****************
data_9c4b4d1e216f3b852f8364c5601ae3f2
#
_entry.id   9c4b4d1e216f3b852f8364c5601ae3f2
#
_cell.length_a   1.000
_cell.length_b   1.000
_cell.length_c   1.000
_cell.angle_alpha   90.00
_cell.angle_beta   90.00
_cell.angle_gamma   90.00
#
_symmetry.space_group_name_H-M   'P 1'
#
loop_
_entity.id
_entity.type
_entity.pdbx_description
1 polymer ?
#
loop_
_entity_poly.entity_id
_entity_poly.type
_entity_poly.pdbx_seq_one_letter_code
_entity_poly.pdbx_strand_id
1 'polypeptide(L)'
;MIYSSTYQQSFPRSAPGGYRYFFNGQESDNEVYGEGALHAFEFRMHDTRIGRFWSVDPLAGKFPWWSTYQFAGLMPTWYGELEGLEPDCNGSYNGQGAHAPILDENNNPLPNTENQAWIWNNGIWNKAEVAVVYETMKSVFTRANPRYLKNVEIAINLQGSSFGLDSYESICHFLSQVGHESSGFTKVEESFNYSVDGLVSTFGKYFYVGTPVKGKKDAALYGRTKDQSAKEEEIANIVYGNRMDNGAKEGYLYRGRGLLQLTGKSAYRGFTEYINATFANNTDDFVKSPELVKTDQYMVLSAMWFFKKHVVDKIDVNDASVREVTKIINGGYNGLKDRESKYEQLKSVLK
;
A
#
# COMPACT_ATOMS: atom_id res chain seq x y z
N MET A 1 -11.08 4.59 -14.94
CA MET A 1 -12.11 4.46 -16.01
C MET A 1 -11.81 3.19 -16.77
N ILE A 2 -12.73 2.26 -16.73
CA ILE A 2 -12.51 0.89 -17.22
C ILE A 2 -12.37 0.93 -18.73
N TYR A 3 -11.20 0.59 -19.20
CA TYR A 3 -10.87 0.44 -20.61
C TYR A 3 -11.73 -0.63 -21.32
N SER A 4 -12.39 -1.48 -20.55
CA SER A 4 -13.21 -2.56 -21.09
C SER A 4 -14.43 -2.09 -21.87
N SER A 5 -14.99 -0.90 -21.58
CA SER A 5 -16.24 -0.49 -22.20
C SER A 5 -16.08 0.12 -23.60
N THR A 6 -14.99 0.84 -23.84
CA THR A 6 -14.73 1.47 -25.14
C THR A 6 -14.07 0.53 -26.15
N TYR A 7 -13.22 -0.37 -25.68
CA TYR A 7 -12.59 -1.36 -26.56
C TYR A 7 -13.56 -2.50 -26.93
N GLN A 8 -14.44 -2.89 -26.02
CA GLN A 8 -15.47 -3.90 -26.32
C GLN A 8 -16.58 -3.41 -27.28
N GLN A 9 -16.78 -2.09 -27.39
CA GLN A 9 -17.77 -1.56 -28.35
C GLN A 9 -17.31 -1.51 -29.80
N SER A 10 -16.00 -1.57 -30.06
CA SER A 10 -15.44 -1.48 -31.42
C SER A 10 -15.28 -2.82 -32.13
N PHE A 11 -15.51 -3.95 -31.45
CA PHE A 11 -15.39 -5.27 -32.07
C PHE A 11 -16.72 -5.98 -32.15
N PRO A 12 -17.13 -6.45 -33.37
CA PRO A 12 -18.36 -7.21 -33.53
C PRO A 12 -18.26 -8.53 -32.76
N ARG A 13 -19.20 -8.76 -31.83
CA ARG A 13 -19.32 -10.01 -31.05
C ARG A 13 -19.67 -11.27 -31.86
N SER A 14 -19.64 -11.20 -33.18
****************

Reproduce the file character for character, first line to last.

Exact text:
data_9c4b4d1e216f3b852f8364c5601ae3f2
#
_entry.id   9c4b4d1e216f3b852f8364c5601ae3f2
#
_cell.length_a   1.000
_cell.length_b   1.000
_cell.length_c   1.000
_cell.angle_alpha   90.00
_cell.angle_beta   90.00
_cell.angle_gamma   90.00
#
_symmetry.space_group_name_H-M   'P 1'
#
loop_
_entity.id
_entity.type
_entity.pdbx_description
1 polymer ?
#
loop_
_entity_poly.entity_id
_entity_poly.type
_entity_poly.pdbx_seq_one_letter_code
_entity_poly.pdbx_strand_id
1 'polypeptide(L)'
;MIYSSTYQQSFPRSAPGGYRYFFNGQESDNEVYGEGALHAFEFRMHDTRIGRFWSVDPLAGKFPWWSTYQFAGLMPTWYGELEGLEPDCNGSYNGQGAHAPILDENNNPLPNTENQAWIWNNGIWNKAEVAVVYETMKSVFTRANPRYLKNVEIAINLQGSSFGLDSYESICHFLSQVGHESSGFTKVEESFNYSVDGLVSTFGKYFYVGTPVKGKKDAALYGRTKDQSAKEEEIANIVYGNRMDNGAKEGYLYRGRGLLQLTGKSAYRGFTEYINATFANNTDDFVKSPELVKTDQYMVLSAMWFFKKHVVDKIDVNDASVREVTKIINGGYNGLKDRESKYEQLKSVLK
;
A
#
# COMPACT_ATOMS: atom_id res chain seq x y z
N MET A 1 -11.08 4.59 -14.94
CA MET A 1 -12.11 4.46 -16.01
C MET A 1 -11.81 3.19 -16.77
N ILE A 2 -12.73 2.26 -16.73
CA ILE A 2 -12.51 0.89 -17.22
C ILE A 2 -12.37 0.93 -18.73
N TYR A 3 -11.20 0.59 -19.20
CA TYR A 3 -10.87 0.44 -20.61
C TYR A 3 -11.73 -0.63 -21.32
N SER A 4 -12.39 -1.48 -20.55
CA SER A 4 -13.21 -2.56 -21.09
C SER A 4 -14.43 -2.09 -21.87
N SER A 5 -14.99 -0.90 -21.58
CA SER A 5 -16.24 -0.49 -22.20
C SER A 5 -16.08 0.12 -23.60
N THR A 6 -14.99 0.84 -23.84
CA THR A 6 -14.73 1.47 -25.14
C THR A 6 -14.07 0.53 -26.15
N TYR A 7 -13.22 -0.37 -25.68
CA TYR A 7 -12.59 -1.36 -26.56
C TYR A 7 -13.56 -2.50 -26.93
N GLN A 8 -14.44 -2.89 -26.02
CA GLN A 8 -15.47 -3.90 -26.32
C GLN A 8 -16.58 -3.41 -27.28
N GLN A 9 -16.78 -2.09 -27.39
CA GLN A 9 -17.77 -1.56 -28.35
C GLN A 9 -17.31 -1.51 -29.80
N SER A 10 -16.00 -1.57 -30.06
CA SER A 10 -15.44 -1.48 -31.42
C SER A 10 -15.28 -2.82 -32.13
N PHE A 11 -15.51 -3.95 -31.45
CA PHE A 11 -15.39 -5.27 -32.07
C PHE A 11 -16.72 -5.98 -32.15
N PRO A 12 -17.13 -6.45 -33.37
CA PRO A 12 -18.36 -7.21 -33.53
C PRO A 12 -18.26 -8.53 -32.76
N ARG A 13 -19.20 -8.76 -31.83
CA ARG A 13 -19.32 -10.01 -31.05
C ARG A 13 -19.67 -11.27 -31.86
N SER A 14 -19.64 -11.20 -33.18